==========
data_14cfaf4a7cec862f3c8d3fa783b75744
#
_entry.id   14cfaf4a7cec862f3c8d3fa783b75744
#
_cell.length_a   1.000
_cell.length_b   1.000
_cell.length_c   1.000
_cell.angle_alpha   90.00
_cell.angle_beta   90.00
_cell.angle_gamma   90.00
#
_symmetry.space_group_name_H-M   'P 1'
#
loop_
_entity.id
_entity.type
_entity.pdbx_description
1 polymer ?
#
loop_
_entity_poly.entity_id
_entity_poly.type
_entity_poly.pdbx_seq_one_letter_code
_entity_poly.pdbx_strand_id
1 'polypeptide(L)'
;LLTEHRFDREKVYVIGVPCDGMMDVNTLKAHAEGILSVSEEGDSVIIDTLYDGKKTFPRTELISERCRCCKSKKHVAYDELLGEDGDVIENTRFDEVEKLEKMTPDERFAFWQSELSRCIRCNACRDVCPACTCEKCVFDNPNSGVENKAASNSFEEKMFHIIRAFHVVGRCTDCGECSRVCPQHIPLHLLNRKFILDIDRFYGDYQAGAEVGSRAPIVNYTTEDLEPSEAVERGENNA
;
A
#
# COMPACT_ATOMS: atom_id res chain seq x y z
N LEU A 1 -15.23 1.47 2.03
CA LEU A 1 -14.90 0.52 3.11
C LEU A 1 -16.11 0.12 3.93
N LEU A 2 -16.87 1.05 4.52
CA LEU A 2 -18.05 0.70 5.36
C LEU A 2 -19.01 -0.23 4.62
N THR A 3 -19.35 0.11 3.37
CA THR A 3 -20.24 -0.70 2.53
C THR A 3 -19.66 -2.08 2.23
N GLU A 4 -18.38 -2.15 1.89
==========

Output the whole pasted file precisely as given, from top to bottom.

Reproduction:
data_14cfaf4a7cec862f3c8d3fa783b75744
#
_entry.id   14cfaf4a7cec862f3c8d3fa783b75744
#
_cell.length_a   1.000
_cell.length_b   1.000
_cell.length_c   1.000
_cell.angle_alpha   90.00
_cell.angle_beta   90.00
_cell.angle_gamma   90.00
#
_symmetry.space_group_name_H-M   'P 1'
#
loop_
_entity.id
_entity.type
_entity.pdbx_description
1 polymer ?
#
loop_
_entity_poly.entity_id
_entity_poly.type
_entity_poly.pdbx_seq_one_letter_code
_entity_poly.pdbx_strand_id
1 'polypeptide(L)'
;LLTEHRFDREKVYVIGVPCDGMMDVNTLKAHAEGILSVSEEGDSVIIDTLYDGKKTFPRTELISERCRCCKSKKHVAYDELLGEDGDVIENTRFDEVEKLEKMTPDERFAFWQSELSRCIRCNACRDVCPACTCEKCVFDNPNSGVENKAASNSFEEKMFHIIRAFHVVGRCTDCGECSRVCPQHIPLHLLNRKFILDIDRFYGDYQAGAEVGSRAPIVNYTTEDLEPSEAVERGENNA
;
A
#
# COMPACT_ATOMS: atom_id res chain seq x y z
N LEU A 1 -15.23 1.47 2.03
CA LEU A 1 -14.90 0.52 3.11
C LEU A 1 -16.11 0.12 3.93
N LEU A 2 -16.87 1.05 4.52
CA LEU A 2 -18.05 0.70 5.36
C LEU A 2 -19.01 -0.23 4.62
N THR A 3 -19.35 0.11 3.37
CA THR A 3 -20.24 -0.70 2.53
C THR A 3 -19.66 -2.08 2.23
N GLU A 4 -18.38 -2.15 1.89